They start out small and open. Then, as more people adopt them and the tool is extended to meet the additional requirements of the growing community of users, eventually things like access management and digital rights start getting integrated. Boil the frog. Boom. LMS.
If you build a great little educational app and it gets some traction in the market, sooner or later, somebody is going to say, “This is great, but it would be even better with an announcements tool.” And somebody else will say, “I’d really love to be able to have a place for class discussions.” And another user will chime and say, “Discussions would be great, but I’d like to grade student participation. Oh, and I also need an assignments list. Which would ideally show up in some sort of a calendar.”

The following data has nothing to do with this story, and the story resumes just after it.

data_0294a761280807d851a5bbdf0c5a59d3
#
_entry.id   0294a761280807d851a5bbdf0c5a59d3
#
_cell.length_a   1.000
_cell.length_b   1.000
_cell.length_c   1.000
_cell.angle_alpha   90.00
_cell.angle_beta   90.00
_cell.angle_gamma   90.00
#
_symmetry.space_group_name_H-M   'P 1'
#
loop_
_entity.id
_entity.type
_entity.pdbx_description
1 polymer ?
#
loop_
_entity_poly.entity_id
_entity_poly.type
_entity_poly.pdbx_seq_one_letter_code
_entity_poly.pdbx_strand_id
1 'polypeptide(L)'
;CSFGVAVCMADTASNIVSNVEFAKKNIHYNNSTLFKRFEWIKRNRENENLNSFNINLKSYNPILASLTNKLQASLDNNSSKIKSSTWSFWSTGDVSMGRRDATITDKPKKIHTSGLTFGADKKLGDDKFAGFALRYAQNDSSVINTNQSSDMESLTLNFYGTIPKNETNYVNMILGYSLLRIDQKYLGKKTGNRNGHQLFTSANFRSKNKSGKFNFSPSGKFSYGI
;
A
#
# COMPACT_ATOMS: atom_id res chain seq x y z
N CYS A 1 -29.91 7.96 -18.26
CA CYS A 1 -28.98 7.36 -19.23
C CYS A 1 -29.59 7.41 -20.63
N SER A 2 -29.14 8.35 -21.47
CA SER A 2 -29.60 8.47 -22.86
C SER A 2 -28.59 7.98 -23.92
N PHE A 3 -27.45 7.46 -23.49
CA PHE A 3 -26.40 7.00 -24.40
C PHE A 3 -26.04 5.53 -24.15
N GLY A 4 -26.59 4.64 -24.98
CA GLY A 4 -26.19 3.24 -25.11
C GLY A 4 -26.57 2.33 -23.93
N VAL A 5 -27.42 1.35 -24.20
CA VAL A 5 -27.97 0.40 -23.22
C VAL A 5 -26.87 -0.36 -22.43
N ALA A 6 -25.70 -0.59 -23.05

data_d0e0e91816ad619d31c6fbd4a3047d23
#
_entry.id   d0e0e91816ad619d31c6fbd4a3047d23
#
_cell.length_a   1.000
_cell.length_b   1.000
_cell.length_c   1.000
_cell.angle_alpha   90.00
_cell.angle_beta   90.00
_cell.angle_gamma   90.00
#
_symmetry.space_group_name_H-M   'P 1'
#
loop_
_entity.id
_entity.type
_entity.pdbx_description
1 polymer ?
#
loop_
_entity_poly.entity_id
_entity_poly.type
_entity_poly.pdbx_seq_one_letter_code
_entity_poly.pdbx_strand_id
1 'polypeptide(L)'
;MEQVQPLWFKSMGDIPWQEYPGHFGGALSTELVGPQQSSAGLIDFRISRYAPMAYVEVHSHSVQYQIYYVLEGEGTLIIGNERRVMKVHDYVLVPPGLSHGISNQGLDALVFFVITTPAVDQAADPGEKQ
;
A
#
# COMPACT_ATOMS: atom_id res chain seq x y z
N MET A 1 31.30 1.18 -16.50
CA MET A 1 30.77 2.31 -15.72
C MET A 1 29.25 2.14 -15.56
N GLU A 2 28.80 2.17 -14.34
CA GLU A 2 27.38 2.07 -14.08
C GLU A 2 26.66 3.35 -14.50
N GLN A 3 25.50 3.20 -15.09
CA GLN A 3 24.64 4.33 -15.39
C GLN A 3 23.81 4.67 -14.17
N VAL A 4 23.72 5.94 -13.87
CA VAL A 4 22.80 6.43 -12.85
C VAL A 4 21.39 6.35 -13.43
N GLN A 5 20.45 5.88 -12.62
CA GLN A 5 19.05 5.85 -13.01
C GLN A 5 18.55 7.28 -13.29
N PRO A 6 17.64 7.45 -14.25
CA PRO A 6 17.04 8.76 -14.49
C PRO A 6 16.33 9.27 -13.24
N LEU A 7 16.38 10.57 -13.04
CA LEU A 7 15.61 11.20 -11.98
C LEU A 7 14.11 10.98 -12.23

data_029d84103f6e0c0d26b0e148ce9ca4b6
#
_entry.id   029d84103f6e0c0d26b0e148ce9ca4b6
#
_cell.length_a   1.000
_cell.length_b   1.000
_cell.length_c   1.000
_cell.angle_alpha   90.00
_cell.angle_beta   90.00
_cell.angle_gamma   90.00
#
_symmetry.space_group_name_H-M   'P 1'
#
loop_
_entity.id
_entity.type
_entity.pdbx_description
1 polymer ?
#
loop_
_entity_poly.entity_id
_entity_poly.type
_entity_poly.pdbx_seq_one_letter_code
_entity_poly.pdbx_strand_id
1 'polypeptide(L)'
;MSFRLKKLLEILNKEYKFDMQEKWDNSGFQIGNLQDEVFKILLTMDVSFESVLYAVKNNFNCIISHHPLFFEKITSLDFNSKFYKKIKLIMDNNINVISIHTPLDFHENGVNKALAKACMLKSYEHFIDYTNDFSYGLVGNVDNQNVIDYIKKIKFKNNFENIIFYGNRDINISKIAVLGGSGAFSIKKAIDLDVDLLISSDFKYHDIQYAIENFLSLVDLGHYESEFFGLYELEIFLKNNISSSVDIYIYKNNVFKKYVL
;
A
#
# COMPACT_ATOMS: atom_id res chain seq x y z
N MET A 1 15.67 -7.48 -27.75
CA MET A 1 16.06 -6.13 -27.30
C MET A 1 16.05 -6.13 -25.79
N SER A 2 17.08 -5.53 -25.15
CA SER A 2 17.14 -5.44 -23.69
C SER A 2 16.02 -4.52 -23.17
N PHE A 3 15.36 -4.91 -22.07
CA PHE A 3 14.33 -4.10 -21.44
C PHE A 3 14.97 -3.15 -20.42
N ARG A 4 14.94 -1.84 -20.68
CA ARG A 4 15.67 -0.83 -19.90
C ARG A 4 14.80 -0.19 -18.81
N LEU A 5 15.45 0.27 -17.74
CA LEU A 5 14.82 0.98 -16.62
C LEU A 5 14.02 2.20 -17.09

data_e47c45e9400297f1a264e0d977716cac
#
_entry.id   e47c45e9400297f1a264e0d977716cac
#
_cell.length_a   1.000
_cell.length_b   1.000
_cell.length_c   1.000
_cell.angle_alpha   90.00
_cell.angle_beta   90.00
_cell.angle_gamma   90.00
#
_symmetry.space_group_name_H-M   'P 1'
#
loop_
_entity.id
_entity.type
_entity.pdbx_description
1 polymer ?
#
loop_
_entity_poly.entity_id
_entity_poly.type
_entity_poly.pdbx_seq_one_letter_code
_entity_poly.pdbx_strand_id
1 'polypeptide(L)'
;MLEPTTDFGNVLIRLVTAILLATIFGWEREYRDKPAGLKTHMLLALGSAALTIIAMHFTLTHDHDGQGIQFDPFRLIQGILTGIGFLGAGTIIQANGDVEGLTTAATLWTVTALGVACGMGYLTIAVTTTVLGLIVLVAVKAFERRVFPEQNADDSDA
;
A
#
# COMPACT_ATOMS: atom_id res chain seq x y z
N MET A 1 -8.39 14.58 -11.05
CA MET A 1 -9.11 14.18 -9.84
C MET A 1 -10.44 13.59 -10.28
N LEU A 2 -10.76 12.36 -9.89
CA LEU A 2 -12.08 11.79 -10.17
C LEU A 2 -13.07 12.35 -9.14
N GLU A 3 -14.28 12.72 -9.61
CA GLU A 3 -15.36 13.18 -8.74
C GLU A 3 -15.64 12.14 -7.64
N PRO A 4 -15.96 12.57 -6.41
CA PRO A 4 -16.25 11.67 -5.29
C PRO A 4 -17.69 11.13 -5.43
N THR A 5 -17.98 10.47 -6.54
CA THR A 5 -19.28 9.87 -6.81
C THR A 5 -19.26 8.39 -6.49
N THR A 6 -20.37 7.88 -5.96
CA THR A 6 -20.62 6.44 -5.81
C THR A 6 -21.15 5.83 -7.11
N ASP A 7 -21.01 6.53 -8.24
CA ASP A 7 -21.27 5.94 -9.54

On and on it goes. The app development team recognizes at some point that they are building features that are redundant to those of an LMS. But context is everything, and the users want these capabilities put in the right spot in the app, in the right way. So the developers keep building. And building. And building. Many of these features are not the ones that the developers think make their app great. But they have to be done. So they are. Often quickly and badly. And even if they are done well, the cumulative result is generally bad because the app was never designed to be an LMS and, after a while, all those unanticipated bolt-ons make an unholy mess of the user experience. Which the developers never have time to fix because they are always busy adding the next bolt-on.